Pressure and Flow Rate

Voltage (also known as potential) acts as a sort of pressure, causing current to flow. This is like water pressure, causing water to flow. High pressure causes a rapid flow; lower pressure causes slower flow. If there is no pressure at all, there is no flow.

You can see an example of this in the flow of water out of a picnic cooler. Water towers work on the same principle.

In an electrical circuit, the pressure is often provided by a battery or some other voltage source. In response to this pressure, current flows through the circuit. The flow of current through the filament of a light bulb causes it to glow. Lots of current makes it glow brightly. With less current, it is dim.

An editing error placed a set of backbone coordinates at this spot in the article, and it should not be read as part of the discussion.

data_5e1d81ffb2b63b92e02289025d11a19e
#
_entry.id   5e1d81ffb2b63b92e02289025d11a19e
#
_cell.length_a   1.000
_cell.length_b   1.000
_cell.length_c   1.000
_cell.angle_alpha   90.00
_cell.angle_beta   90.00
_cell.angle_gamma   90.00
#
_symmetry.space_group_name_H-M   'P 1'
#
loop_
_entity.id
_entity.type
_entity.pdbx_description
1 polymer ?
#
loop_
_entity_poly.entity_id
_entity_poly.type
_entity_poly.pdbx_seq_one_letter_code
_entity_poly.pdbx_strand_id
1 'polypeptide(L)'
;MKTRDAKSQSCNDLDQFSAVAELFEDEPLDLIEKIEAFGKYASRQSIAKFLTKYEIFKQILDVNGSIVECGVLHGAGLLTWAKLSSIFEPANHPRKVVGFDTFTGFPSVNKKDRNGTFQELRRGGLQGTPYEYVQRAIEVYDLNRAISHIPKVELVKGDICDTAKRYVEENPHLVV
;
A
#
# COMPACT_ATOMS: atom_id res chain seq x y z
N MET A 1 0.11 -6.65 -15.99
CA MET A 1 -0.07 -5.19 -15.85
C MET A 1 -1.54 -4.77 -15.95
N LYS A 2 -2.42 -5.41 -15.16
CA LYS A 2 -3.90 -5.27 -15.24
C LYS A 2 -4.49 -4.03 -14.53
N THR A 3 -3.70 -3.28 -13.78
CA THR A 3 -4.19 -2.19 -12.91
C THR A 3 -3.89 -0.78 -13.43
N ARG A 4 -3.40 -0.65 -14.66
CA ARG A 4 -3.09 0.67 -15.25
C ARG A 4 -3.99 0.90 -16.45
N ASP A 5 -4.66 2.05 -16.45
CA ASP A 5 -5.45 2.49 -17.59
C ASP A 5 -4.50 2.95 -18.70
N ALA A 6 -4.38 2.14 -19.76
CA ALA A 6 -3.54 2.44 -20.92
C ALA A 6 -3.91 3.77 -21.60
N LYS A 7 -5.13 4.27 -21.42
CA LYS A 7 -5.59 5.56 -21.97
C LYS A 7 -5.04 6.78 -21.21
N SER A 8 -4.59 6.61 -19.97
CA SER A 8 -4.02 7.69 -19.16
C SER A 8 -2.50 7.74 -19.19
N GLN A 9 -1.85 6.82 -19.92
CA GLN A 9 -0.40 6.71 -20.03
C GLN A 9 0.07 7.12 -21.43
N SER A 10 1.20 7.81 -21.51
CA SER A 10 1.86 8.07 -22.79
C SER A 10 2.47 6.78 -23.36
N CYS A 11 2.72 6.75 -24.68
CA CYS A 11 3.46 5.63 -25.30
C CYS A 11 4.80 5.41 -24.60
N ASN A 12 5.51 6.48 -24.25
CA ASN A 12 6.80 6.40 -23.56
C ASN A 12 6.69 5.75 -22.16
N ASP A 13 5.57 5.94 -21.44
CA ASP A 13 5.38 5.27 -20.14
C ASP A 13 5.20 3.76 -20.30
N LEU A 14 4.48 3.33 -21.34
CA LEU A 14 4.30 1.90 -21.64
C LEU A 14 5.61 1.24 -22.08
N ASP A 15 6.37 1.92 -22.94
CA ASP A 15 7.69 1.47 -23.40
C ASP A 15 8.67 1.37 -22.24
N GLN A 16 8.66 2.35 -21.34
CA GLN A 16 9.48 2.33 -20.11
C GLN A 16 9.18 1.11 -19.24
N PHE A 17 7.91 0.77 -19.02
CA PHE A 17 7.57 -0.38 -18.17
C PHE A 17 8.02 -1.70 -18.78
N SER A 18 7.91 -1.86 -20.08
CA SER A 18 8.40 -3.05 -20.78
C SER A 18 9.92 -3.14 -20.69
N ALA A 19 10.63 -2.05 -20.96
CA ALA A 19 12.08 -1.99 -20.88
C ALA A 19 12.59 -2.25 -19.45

Sometimes someting gets in the way and partially blocks or slows the flow. With water flow, this may be a narrow section in the pipe or hair in a drain. With electrical flow, something that slows the flow is known as resistance.

These applets were written by Lisa Denise Murphy at the University of Illinois. Early drafts were written in 1999. The current version was last revised in January of 2000. Permission is given for students and teachers to use these applets, provided acknowledgement is made of the source. Anyone interested in using these applets in connection with any published paper or commercial venture should please first consult the author. Thank you.

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This page last revised January 15, 2003.